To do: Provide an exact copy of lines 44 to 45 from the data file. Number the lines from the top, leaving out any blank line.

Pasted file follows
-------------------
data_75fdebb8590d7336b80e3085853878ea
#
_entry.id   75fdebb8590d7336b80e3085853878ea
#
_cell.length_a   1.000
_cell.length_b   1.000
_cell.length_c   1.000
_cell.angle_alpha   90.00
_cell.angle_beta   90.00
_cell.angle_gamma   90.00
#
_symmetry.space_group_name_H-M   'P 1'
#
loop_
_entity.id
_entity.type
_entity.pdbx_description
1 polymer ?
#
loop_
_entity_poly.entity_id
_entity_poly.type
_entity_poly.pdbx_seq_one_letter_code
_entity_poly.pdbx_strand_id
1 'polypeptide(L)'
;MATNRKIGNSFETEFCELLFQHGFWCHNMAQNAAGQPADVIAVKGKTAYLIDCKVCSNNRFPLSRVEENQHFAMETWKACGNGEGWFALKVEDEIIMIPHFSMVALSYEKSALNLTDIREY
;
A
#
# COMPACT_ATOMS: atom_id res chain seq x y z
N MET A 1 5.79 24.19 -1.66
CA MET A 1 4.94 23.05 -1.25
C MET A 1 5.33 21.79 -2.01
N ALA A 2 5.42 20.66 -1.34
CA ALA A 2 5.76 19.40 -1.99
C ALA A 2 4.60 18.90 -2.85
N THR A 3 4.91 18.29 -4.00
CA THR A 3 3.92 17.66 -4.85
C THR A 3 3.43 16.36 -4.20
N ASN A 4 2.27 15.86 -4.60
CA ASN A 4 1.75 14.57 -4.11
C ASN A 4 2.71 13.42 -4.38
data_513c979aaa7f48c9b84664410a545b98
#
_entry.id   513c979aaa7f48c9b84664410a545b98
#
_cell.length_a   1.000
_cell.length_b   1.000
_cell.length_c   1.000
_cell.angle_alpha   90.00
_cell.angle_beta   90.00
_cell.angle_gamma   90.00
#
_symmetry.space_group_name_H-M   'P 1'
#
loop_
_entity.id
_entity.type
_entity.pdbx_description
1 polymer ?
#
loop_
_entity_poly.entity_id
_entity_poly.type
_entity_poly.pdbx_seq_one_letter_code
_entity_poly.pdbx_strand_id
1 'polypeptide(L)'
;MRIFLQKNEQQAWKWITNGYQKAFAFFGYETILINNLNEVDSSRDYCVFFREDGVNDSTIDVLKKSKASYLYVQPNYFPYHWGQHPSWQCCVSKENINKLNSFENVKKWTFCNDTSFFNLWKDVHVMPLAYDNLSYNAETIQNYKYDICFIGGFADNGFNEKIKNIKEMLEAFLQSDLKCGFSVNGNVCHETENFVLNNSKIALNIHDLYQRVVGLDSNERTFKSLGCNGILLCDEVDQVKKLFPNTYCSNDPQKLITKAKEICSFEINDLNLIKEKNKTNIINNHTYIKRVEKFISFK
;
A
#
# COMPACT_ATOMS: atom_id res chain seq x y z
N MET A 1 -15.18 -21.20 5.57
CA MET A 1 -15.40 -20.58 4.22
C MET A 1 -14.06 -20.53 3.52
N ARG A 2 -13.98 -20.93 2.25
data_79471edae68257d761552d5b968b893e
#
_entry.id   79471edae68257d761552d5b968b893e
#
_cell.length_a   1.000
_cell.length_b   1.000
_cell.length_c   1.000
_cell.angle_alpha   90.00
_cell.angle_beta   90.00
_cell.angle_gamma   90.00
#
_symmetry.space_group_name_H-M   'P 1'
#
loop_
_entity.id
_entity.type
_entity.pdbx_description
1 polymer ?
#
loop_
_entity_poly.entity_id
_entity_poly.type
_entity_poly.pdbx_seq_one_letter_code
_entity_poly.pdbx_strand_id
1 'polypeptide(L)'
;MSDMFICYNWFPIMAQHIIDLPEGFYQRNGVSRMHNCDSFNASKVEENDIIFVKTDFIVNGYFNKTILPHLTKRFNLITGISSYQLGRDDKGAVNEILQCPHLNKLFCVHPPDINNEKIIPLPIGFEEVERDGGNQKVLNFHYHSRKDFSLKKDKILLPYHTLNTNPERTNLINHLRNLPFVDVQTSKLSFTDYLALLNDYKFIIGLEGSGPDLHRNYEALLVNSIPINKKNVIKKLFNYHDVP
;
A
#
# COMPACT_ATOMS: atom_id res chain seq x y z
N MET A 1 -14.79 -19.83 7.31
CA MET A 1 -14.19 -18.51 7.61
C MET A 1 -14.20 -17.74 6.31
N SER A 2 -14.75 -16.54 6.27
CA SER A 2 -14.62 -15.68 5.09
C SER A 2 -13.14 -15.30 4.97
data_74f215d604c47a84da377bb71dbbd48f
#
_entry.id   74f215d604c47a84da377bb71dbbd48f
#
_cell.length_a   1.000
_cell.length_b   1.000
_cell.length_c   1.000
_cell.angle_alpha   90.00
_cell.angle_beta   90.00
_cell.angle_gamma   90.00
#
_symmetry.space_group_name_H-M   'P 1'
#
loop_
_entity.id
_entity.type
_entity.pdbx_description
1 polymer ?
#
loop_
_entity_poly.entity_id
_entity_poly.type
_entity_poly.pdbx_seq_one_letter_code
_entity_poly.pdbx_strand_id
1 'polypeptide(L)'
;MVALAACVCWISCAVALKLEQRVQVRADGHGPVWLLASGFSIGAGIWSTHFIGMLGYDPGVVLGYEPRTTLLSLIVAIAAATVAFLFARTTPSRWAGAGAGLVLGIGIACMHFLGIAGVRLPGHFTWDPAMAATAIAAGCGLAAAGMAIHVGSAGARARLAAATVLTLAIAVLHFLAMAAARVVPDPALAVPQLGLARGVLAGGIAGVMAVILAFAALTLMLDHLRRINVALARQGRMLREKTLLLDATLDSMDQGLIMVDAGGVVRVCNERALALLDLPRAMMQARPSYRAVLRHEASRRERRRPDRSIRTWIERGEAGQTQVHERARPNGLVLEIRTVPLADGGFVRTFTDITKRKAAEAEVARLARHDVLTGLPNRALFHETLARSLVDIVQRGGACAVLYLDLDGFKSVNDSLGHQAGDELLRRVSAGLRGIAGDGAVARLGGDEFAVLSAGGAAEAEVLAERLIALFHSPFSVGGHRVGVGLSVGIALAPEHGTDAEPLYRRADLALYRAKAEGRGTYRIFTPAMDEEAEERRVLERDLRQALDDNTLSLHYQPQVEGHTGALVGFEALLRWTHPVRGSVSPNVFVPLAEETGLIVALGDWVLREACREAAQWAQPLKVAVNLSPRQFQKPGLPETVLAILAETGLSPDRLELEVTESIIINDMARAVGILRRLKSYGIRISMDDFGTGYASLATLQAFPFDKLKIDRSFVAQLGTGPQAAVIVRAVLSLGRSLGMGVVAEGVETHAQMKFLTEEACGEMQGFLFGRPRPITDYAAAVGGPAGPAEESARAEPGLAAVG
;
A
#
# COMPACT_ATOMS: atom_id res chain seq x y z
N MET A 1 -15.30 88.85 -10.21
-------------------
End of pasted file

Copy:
#
_entry.id   513c979aaa7f48c9b84664410a545b98